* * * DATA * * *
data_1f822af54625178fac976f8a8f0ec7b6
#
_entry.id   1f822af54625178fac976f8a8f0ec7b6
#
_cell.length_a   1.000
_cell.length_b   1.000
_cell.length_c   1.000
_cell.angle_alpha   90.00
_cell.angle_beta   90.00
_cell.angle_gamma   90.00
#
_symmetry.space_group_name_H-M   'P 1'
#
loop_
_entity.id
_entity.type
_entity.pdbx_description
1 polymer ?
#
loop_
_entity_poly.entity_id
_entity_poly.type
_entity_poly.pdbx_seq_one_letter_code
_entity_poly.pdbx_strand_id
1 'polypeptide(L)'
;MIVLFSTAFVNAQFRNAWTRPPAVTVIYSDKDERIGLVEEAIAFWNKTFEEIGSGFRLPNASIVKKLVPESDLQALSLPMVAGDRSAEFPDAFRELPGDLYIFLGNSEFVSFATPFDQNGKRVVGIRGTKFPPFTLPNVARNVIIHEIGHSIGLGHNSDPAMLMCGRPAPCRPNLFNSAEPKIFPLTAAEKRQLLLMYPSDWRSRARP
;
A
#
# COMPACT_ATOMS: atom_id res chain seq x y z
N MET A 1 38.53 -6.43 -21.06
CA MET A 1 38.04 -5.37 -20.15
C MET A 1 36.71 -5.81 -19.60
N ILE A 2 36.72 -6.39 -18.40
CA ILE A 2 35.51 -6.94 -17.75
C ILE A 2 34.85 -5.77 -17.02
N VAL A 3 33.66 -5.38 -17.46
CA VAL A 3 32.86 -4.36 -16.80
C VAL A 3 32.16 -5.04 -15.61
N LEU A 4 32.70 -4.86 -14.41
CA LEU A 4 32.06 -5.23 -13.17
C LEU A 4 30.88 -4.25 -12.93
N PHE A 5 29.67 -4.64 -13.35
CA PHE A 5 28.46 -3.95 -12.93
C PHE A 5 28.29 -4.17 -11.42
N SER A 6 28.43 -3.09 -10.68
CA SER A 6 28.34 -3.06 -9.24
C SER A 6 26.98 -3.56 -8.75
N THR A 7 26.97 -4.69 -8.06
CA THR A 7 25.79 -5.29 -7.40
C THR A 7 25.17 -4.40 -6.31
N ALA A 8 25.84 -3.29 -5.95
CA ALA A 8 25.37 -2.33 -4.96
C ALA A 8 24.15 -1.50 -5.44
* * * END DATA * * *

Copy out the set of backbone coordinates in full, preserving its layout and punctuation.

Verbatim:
data_1f822af54625178fac976f8a8f0ec7b6
#
_entry.id   1f822af54625178fac976f8a8f0ec7b6
#
_cell.length_a   1.000
_cell.length_b   1.000
_cell.length_c   1.000
_cell.angle_alpha   90.00
_cell.angle_beta   90.00
_cell.angle_gamma   90.00
#
_symmetry.space_group_name_H-M   'P 1'
#
loop_
_entity.id
_entity.type
_entity.pdbx_description
1 polymer ?
#
loop_
_entity_poly.entity_id
_entity_poly.type
_entity_poly.pdbx_seq_one_letter_code
_entity_poly.pdbx_strand_id
1 'polypeptide(L)'
;MIVLFSTAFVNAQFRNAWTRPPAVTVIYSDKDERIGLVEEAIAFWNKTFEEIGSGFRLPNASIVKKLVPESDLQALSLPMVAGDRSAEFPDAFRELPGDLYIFLGNSEFVSFATPFDQNGKRVVGIRGTKFPPFTLPNVARNVIIHEIGHSIGLGHNSDPAMLMCGRPAPCRPNLFNSAEPKIFPLTAAEKRQLLLMYPSDWRSRARP
;
A
#
# COMPACT_ATOMS: atom_id res chain seq x y z
N MET A 1 38.53 -6.43 -21.06
CA MET A 1 38.04 -5.37 -20.15
C MET A 1 36.71 -5.81 -19.60
N ILE A 2 36.72 -6.39 -18.40
CA ILE A 2 35.51 -6.94 -17.75
C ILE A 2 34.85 -5.77 -17.02
N VAL A 3 33.66 -5.38 -17.46
CA VAL A 3 32.86 -4.36 -16.80
C VAL A 3 32.16 -5.04 -15.61
N LEU A 4 32.70 -4.86 -14.41
CA LEU A 4 32.06 -5.23 -13.17
C LEU A 4 30.88 -4.25 -12.93
N PHE A 5 29.67 -4.64 -13.35
CA PHE A 5 28.46 -3.95 -12.93
C PHE A 5 28.29 -4.17 -11.42
N SER A 6 28.43 -3.09 -10.68
CA SER A 6 28.34 -3.06 -9.24
C SER A 6 26.98 -3.56 -8.75
N THR A 7 26.97 -4.69 -8.06
CA THR A 7 25.79 -5.29 -7.40
C THR A 7 25.17 -4.40 -6.31
N ALA A 8 25.84 -3.29 -5.95
CA ALA A 8 25.37 -2.33 -4.96
C ALA A 8 24.15 -1.50 -5.44